“My husband is a coach at a very large high school in Texas (think Friday night lights!) and I cannot manage games alone with the threat that Andrew will bolt…so we tether. When Andrew has a meltdown, it isn’t a temper tantrum. He’s on sensory overload. His anxiety is overwhelming. The lights are just so bright. Some of them even make noise only he can detect. The music is too loud. You put on too much of your terrible perfume…” and Nora helps with that, she make his life better.

Celebrate ADA! Donate today, http://bit.ly/4PawsForADA #ADA25 #4PawsForADA

Universal designs enhance the experience for everyone, but are necessary for my participation.

By | ADA 25 Celebration, Fundraising, Seizure Alert, Service Dog Education, Service Dog Stories

25 Ways the Americans with Disabilities Act has Changed Lives

20 Katie & Kyto20. Universal designs enhance the experience for everyone, but are necessary for my participation.

Universal design is the idea of designing environments, such that all people have the best possible experience. This means accommodations required for people with disabilities to participate also enhance the experience for others. Like accessible bathrooms that also benefit a mom and her toddler, or large print guides that also assist the elderly. The ADA doesn’t require universal design, but has increased awareness and accessible concepts throughout our communities.

This is Katie and her service dog Kyto at Morgan’s Wonderland. It is the world’s first theme park designed with special-needs individuals in mind and built for everyone. Katie and her family all enjoyed the park, together. Inside you can find everything from playgrounds, sensory areas, a music garden, a walk and roll path, and Katie & Kyto’s favorite – the water works. Here Katie was in charge; she could play and laugh and even teach Kyto how to enjoy the water elements. It was designed such that she could participate fully, as it existed, without need for further accommodation. In this place Katie, Kyto, and every other visitor participates as they are.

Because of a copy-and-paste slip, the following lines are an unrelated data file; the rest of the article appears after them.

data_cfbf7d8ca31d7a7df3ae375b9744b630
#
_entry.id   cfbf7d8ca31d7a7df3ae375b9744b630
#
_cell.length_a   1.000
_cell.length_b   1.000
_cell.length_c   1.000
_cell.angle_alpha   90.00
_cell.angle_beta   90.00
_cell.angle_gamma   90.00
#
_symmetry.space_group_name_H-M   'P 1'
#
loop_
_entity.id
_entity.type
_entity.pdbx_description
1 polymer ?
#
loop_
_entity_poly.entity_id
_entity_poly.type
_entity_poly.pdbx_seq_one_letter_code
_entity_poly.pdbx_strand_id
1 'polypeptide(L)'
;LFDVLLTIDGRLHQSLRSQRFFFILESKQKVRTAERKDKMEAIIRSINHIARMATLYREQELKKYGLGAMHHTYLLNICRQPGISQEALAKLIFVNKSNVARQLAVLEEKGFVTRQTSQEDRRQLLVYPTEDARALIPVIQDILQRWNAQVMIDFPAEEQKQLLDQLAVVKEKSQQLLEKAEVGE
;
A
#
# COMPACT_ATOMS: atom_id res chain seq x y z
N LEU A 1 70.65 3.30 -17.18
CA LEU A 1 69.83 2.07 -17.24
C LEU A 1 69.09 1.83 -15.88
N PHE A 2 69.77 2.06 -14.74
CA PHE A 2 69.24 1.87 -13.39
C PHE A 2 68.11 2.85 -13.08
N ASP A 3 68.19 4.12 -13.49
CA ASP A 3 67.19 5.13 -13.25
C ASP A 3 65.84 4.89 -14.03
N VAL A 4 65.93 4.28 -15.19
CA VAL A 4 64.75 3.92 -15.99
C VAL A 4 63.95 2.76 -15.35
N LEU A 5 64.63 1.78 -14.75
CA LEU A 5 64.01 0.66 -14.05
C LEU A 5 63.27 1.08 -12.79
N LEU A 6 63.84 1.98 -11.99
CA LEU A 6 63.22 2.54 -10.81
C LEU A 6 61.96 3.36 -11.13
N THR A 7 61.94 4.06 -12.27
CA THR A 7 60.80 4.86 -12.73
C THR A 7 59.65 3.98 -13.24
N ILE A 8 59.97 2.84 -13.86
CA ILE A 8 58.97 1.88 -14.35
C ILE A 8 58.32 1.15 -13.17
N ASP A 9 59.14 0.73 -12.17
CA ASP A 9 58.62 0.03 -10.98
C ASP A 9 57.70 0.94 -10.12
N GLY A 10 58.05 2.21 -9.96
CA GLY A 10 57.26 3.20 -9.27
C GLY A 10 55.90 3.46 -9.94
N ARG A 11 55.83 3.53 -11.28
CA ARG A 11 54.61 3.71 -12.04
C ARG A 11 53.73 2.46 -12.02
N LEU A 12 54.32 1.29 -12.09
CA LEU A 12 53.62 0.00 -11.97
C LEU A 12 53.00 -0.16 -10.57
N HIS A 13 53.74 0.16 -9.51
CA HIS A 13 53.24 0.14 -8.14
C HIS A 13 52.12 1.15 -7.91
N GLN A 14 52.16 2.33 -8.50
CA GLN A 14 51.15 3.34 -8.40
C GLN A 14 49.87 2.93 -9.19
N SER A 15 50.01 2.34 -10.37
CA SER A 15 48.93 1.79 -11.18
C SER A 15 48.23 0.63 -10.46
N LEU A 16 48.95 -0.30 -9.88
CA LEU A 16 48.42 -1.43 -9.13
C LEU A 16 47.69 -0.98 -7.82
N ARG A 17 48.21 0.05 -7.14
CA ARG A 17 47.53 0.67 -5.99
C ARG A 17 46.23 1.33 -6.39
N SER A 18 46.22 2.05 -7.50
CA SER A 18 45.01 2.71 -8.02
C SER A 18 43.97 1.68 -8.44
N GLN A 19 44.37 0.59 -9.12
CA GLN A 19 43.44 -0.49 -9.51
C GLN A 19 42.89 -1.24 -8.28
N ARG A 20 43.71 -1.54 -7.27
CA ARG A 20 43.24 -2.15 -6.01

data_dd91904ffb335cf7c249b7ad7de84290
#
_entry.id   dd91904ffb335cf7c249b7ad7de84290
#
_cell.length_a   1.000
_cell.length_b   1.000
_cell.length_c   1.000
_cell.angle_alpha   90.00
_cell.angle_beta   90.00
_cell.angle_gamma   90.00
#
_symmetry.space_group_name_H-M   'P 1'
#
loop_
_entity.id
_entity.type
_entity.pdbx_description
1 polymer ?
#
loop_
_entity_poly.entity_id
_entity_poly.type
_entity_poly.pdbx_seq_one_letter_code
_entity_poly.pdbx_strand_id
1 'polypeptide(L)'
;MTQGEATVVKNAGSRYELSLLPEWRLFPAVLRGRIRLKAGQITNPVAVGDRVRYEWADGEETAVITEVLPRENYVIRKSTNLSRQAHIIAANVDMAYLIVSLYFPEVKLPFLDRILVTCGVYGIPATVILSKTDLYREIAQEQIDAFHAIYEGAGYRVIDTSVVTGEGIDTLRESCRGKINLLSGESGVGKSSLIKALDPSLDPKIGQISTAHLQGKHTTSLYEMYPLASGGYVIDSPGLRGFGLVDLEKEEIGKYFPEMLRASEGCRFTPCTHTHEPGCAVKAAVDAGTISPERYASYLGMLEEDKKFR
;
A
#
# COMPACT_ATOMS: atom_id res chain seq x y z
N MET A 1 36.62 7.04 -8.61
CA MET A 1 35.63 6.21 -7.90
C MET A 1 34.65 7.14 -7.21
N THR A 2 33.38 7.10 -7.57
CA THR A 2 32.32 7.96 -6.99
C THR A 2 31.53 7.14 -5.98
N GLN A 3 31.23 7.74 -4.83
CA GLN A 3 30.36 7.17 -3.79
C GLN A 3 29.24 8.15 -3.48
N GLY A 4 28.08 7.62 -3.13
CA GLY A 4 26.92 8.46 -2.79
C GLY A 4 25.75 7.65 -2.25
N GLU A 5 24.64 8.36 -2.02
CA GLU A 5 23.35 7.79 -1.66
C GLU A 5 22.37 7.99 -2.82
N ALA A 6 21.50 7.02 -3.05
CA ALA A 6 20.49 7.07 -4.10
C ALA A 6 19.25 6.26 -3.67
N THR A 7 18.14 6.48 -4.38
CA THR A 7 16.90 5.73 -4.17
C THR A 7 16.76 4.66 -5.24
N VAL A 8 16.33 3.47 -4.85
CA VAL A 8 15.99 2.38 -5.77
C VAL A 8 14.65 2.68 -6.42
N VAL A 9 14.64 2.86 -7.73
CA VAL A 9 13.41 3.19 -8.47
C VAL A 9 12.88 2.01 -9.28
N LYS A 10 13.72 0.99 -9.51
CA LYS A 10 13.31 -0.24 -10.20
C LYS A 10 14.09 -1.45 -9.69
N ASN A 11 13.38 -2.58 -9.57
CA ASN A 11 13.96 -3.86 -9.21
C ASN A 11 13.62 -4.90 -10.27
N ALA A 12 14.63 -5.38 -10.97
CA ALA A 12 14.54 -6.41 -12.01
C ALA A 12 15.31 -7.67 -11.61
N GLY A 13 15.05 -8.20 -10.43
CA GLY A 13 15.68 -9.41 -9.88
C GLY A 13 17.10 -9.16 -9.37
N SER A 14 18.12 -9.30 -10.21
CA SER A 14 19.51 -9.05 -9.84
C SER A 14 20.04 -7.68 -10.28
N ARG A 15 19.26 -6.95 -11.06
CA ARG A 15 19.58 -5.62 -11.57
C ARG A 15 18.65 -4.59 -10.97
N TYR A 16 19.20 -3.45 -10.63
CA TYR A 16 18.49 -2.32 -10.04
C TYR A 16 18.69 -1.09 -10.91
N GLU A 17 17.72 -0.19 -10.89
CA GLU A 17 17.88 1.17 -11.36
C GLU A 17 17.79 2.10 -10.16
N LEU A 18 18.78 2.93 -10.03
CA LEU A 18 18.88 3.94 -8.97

“Since having Kyto enter our lives Katie has formed her first real attachment to an animal. She’s only tolerated them before. Now she seeks them out, to pet, play and cuddle. She was never able to do this before. This has helped open her to attachments to people. Before Kyto, Katie would get frustrated and hit, pinch or harm the people around her in some way. Now she seeks affection and companionship. She will randomly crawl in one of our laps just to hug us. I really believe Kyto played a huge roll in helping open this side of Katie. He’s enriched and expanded her life in more ways than I could ever say”.

Celebrate ADA! Donate today, http://bit.ly/4PawsForADA #ADA25 #4PawsForADA

I am my own legal advocate.

By | ADA 25 Celebration, Autism Assistance, Fundraising, Multipurpose Assistance, Service Dog Education, Service Dog Stories

25 Ways the Americans with Disabilities Act has Changed Lives

19 Addie & Data19.  I am my own legal advocate.

When Congress prepared and finalized the ADA, they had no intent to diminish or invalidate any rights granted by other federal, state, or local laws and specifically wrote this into the regulation.  This means state laws can offer greater access than the federal law or work to make federal law explicitly clear within the setting of state legal proceedings.

This encourages all people to become their own legal advocates, working towards the best possible set of local, state, and federal laws for public access.  In New Jersey, Addie & Data, along with their super supportive mom and sister, worked swift and quick to make sure the pair were welcomed and loved in their school.  While doing this they found that NJ has specific laws allowing service dogs in school buildings and on school grounds, but nothing that clearly stated service dogs must also be permitted on school buses.  Working together with their Assemblyman, the Gill family watched Governor Chris Christie sign “Addie’s Law” this spring, making clear the requirement for accepting service dogs on school buses and reiterating other aspects of the ADA.

“We are so proud of Addie’s Law.  We hope to continue being legal advocates, especially where handlers for service dogs in schools are concerned.  Because Addie’s Law was a success, children in NJ who were having issues with school transportation won’t anymore”.